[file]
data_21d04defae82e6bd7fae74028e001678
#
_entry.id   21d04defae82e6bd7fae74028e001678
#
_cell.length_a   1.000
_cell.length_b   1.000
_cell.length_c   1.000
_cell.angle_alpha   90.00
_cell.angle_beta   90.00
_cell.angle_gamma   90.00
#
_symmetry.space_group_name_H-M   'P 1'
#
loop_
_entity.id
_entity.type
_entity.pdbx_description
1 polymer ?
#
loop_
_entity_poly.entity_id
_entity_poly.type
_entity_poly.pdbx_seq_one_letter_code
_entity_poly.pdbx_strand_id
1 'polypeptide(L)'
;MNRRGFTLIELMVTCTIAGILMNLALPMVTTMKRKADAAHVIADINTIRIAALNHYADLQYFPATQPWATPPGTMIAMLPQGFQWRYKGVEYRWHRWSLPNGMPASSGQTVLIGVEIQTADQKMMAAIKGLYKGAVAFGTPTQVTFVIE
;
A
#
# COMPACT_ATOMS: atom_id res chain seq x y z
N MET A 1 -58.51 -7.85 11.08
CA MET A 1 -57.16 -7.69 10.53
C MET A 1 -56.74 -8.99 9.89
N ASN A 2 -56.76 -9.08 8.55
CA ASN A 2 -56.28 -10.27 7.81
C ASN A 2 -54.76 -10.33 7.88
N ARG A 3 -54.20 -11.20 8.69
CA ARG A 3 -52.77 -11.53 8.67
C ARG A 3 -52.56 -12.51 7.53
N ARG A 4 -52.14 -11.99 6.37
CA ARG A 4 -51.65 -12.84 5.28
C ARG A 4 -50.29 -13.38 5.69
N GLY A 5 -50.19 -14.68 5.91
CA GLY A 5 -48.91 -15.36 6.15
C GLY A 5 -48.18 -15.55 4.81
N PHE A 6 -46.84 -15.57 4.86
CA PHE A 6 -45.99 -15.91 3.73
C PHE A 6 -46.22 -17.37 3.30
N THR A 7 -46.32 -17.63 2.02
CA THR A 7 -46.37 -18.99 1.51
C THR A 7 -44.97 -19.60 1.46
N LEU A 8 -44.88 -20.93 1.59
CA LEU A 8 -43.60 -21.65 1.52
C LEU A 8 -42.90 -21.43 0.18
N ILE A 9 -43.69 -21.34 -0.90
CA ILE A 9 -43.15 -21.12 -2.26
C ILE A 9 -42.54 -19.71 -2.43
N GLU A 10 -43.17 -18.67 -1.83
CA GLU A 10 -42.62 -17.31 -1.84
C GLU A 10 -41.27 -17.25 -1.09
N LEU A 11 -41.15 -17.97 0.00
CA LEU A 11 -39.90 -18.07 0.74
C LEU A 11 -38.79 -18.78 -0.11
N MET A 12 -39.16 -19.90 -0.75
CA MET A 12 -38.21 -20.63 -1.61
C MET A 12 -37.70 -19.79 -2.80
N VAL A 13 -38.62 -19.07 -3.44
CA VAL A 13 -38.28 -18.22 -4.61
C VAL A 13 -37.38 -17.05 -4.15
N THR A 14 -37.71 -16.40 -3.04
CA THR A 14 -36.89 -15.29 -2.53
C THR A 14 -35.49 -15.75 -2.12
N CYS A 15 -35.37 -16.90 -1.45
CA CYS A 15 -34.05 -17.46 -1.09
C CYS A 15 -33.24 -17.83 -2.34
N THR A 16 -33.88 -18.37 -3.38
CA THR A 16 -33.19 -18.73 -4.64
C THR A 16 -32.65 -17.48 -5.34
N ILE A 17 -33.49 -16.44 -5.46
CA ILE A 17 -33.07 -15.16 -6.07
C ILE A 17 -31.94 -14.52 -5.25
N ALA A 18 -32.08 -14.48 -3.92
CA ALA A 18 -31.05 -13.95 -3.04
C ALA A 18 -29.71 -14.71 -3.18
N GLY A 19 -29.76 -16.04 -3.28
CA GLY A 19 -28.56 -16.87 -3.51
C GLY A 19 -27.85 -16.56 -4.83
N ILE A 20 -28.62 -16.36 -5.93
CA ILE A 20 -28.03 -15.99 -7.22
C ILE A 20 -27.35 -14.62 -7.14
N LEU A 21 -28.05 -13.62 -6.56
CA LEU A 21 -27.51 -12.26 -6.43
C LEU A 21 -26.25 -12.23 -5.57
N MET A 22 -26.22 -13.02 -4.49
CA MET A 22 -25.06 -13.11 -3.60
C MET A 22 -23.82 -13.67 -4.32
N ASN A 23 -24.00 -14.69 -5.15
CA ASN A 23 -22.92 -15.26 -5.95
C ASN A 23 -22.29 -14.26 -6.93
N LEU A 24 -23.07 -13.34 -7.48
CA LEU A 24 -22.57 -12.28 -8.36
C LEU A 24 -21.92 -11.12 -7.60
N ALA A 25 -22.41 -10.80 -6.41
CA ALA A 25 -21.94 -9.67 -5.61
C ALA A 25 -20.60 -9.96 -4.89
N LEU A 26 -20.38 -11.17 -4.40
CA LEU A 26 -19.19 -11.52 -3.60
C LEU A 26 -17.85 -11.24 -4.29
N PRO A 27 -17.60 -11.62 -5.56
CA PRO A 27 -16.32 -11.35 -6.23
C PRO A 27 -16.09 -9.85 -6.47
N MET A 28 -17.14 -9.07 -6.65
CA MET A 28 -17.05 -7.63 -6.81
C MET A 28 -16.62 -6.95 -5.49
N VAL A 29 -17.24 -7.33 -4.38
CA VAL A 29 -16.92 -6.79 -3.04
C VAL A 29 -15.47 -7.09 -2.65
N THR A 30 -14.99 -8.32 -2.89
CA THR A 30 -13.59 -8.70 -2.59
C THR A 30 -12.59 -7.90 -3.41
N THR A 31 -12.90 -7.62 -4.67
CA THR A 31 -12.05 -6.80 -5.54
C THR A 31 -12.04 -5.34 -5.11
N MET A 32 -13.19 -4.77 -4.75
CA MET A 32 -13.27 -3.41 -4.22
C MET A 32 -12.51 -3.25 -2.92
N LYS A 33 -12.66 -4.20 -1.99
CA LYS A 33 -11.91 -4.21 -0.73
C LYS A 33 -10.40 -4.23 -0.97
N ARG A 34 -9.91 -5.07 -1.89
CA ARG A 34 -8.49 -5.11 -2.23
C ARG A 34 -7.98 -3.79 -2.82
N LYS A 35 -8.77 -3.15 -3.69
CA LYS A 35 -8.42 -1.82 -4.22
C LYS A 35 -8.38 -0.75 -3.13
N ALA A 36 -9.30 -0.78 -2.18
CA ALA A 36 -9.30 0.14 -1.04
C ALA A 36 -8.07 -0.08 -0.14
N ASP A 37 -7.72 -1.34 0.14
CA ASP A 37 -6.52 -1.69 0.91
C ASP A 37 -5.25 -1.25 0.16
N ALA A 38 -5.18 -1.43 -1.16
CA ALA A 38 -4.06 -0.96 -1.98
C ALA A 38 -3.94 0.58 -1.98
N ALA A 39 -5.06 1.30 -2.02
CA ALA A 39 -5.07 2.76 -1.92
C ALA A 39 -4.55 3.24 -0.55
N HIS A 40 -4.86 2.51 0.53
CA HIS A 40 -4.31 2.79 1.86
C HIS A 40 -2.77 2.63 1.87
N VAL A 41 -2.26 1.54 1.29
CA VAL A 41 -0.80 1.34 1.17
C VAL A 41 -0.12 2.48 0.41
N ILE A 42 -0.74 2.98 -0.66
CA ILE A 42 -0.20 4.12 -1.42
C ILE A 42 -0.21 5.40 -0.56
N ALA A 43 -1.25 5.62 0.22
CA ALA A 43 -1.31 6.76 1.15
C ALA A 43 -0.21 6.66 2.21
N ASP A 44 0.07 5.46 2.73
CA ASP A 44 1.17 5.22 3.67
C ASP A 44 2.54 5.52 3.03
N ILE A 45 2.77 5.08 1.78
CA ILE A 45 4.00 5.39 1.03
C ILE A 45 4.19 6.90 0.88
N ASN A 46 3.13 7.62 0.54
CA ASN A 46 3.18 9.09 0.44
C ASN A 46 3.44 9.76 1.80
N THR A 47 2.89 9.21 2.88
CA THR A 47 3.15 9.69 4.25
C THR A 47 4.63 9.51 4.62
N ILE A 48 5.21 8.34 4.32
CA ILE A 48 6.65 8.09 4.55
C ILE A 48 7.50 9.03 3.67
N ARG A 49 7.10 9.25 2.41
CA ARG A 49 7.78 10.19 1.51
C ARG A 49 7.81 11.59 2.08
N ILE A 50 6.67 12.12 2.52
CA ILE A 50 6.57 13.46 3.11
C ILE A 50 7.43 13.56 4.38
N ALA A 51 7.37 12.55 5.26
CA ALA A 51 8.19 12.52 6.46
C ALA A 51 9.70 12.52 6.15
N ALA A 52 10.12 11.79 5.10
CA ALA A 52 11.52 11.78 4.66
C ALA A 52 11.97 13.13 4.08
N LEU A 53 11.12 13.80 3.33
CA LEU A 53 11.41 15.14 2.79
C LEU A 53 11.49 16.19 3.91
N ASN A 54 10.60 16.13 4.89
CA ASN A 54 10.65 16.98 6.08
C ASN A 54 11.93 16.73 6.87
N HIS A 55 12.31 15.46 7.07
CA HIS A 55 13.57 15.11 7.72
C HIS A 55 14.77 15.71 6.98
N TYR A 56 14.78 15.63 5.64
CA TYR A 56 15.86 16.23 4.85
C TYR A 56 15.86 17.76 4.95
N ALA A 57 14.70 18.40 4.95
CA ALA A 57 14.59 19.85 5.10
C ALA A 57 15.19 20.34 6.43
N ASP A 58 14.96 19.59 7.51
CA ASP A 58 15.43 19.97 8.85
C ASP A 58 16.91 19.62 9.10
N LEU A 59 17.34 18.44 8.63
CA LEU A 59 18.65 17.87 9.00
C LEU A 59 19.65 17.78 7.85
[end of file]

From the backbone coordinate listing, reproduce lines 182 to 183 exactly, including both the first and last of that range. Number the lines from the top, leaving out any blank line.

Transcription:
CA ALA A 51 8.19 12.52 6.46
C ALA A 51 9.70 12.52 6.15